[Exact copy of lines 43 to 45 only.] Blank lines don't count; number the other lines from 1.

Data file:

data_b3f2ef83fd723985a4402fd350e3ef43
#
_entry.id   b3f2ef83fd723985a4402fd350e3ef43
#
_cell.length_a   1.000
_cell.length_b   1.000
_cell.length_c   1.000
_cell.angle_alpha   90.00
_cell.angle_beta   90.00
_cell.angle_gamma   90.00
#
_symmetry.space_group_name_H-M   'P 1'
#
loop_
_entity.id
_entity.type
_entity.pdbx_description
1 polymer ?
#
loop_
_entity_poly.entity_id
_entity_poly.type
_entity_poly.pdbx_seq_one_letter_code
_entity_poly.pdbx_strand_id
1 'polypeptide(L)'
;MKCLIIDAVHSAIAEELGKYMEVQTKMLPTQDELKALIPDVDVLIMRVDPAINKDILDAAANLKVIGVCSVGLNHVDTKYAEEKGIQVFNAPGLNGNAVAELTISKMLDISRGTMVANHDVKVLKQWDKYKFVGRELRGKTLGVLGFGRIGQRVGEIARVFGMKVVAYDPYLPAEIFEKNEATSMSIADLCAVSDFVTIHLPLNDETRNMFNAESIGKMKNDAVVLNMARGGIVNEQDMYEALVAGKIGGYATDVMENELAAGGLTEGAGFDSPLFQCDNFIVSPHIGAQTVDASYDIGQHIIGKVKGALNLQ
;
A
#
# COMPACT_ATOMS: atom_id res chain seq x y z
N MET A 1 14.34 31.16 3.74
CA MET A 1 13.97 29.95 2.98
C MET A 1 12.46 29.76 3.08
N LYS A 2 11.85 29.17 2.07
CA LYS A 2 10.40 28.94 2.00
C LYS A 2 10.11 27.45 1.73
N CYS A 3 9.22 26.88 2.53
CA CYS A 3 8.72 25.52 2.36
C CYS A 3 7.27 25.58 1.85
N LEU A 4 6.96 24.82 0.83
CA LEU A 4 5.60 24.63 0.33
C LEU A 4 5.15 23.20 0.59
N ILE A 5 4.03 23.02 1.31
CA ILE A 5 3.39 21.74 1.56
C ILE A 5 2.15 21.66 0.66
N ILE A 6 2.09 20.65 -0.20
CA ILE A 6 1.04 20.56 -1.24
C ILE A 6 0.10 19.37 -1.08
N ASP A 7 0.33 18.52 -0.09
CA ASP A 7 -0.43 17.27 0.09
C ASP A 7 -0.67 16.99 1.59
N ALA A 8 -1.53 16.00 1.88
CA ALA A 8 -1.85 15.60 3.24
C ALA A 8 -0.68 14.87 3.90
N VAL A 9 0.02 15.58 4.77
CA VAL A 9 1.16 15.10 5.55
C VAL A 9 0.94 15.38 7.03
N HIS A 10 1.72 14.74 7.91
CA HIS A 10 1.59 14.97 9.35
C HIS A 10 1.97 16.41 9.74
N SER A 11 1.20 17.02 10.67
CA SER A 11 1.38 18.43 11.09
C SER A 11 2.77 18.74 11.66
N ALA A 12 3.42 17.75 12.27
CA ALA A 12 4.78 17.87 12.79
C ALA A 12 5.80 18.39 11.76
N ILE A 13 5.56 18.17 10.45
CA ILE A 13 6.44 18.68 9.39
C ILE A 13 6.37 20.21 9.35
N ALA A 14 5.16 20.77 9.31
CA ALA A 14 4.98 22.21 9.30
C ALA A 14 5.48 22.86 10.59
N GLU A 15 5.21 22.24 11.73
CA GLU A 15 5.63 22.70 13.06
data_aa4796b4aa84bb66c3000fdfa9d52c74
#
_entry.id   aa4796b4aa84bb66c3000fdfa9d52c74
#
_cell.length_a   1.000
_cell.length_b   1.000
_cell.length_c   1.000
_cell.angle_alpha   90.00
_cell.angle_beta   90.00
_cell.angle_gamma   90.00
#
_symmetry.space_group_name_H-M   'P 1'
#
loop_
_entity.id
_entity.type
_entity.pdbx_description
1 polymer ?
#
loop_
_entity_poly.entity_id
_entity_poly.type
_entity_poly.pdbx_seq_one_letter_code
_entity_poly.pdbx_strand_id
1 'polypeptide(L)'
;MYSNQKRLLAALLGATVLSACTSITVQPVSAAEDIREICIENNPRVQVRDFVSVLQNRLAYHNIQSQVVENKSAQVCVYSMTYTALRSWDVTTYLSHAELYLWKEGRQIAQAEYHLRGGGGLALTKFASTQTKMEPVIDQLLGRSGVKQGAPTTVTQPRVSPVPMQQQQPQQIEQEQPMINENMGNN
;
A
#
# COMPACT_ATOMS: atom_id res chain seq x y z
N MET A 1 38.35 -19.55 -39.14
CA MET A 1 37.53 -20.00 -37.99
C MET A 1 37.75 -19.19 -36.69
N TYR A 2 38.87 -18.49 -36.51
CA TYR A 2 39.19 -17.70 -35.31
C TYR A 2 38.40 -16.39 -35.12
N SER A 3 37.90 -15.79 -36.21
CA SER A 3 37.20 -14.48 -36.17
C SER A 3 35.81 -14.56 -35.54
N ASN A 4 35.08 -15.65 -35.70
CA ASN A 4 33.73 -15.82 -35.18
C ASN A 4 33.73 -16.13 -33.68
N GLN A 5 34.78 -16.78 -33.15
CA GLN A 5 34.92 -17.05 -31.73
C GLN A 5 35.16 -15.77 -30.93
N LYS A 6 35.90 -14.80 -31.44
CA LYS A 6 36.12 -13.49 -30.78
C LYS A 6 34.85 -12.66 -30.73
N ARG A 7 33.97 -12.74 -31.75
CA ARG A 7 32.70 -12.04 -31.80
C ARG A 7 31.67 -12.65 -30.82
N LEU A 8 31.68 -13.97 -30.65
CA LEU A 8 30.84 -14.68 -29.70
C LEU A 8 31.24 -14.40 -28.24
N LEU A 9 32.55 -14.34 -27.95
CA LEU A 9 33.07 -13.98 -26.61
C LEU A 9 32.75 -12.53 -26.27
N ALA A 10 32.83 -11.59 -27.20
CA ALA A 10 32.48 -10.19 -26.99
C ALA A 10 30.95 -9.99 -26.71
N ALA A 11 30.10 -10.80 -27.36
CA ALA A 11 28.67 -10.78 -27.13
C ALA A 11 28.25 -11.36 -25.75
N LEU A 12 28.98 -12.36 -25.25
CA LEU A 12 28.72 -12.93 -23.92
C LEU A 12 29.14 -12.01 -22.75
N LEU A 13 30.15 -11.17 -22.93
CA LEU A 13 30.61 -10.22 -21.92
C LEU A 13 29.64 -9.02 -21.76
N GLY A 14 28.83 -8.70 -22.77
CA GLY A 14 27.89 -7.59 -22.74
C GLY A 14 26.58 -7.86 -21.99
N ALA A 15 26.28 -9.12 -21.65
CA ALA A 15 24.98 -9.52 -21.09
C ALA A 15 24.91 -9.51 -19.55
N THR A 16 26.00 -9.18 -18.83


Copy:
N ILE A 5 4.03 23.02 1.31
CA ILE A 5 3.39 21.74 1.56
C ILE A 5 2.15 21.66 0.66